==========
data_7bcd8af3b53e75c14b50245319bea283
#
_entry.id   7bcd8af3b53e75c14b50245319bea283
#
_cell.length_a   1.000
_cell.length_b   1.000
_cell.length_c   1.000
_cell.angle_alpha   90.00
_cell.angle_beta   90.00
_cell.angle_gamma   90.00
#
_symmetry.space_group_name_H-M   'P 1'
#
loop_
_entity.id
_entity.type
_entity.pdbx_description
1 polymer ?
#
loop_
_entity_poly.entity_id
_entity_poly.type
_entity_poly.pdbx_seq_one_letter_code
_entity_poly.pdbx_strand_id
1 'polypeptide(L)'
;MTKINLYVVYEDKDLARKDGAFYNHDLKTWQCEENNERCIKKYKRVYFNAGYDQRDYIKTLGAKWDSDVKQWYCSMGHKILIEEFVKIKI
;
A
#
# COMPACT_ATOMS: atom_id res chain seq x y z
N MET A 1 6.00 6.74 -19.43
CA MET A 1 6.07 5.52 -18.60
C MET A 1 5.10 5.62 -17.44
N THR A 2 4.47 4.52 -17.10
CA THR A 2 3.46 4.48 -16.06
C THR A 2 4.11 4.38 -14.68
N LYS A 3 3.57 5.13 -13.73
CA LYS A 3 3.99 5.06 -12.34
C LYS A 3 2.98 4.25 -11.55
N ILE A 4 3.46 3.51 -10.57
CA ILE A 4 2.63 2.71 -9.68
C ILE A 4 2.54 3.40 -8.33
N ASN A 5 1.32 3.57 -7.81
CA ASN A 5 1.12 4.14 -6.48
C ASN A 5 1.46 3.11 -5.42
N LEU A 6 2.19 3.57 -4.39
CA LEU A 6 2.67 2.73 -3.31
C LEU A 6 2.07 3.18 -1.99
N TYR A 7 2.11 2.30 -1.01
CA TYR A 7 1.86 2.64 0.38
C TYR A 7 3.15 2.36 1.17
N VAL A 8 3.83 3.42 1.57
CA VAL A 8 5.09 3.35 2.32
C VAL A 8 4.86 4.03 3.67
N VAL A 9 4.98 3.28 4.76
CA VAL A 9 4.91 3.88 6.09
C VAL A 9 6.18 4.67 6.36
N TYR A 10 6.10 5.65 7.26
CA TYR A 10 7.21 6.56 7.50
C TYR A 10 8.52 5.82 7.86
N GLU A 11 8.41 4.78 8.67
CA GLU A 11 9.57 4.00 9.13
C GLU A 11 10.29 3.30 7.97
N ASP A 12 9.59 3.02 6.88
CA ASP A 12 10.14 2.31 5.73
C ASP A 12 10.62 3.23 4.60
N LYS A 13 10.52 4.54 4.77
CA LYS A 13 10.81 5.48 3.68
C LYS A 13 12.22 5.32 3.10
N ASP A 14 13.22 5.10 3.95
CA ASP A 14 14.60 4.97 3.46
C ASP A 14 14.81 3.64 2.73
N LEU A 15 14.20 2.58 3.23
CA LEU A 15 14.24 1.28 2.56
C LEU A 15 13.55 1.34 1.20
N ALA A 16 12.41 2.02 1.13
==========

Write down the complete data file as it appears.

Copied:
data_7bcd8af3b53e75c14b50245319bea283
#
_entry.id   7bcd8af3b53e75c14b50245319bea283
#
_cell.length_a   1.000
_cell.length_b   1.000
_cell.length_c   1.000
_cell.angle_alpha   90.00
_cell.angle_beta   90.00
_cell.angle_gamma   90.00
#
_symmetry.space_group_name_H-M   'P 1'
#
loop_
_entity.id
_entity.type
_entity.pdbx_description
1 polymer ?
#
loop_
_entity_poly.entity_id
_entity_poly.type
_entity_poly.pdbx_seq_one_letter_code
_entity_poly.pdbx_strand_id
1 'polypeptide(L)'
;MTKINLYVVYEDKDLARKDGAFYNHDLKTWQCEENNERCIKKYKRVYFNAGYDQRDYIKTLGAKWDSDVKQWYCSMGHKILIEEFVKIKI
;
A
#
# COMPACT_ATOMS: atom_id res chain seq x y z
N MET A 1 6.00 6.74 -19.43
CA MET A 1 6.07 5.52 -18.60
C MET A 1 5.10 5.62 -17.44
N THR A 2 4.47 4.52 -17.10
CA THR A 2 3.46 4.48 -16.06
C THR A 2 4.11 4.38 -14.68
N LYS A 3 3.57 5.13 -13.73
CA LYS A 3 3.99 5.06 -12.34
C LYS A 3 2.98 4.25 -11.55
N ILE A 4 3.46 3.51 -10.57
CA ILE A 4 2.63 2.71 -9.68
C ILE A 4 2.54 3.40 -8.33
N ASN A 5 1.32 3.57 -7.81
CA ASN A 5 1.12 4.14 -6.48
C ASN A 5 1.46 3.11 -5.42
N LEU A 6 2.19 3.57 -4.39
CA LEU A 6 2.67 2.73 -3.31
C LEU A 6 2.07 3.18 -1.99
N TYR A 7 2.11 2.30 -1.01
CA TYR A 7 1.86 2.64 0.38
C TYR A 7 3.15 2.36 1.17
N VAL A 8 3.83 3.42 1.57
CA VAL A 8 5.09 3.35 2.32
C VAL A 8 4.86 4.03 3.67
N VAL A 9 4.98 3.28 4.76
CA VAL A 9 4.91 3.88 6.09
C VAL A 9 6.18 4.67 6.36
N TYR A 10 6.10 5.65 7.26
CA TYR A 10 7.21 6.56 7.50
C TYR A 10 8.52 5.82 7.86
N GLU A 11 8.41 4.78 8.67
CA GLU A 11 9.57 4.00 9.13
C GLU A 11 10.29 3.30 7.97
N ASP A 12 9.59 3.02 6.88
CA ASP A 12 10.14 2.31 5.73
C ASP A 12 10.62 3.23 4.60
N LYS A 13 10.52 4.54 4.77
CA LYS A 13 10.81 5.48 3.68
C LYS A 13 12.22 5.32 3.10
N ASP A 14 13.22 5.10 3.95
CA ASP A 14 14.60 4.97 3.46
C ASP A 14 14.81 3.64 2.73
N LEU A 15 14.20 2.58 3.23
CA LEU A 15 14.24 1.28 2.56
C LEU A 15 13.55 1.34 1.20
N ALA A 16 12.41 2.02 1.13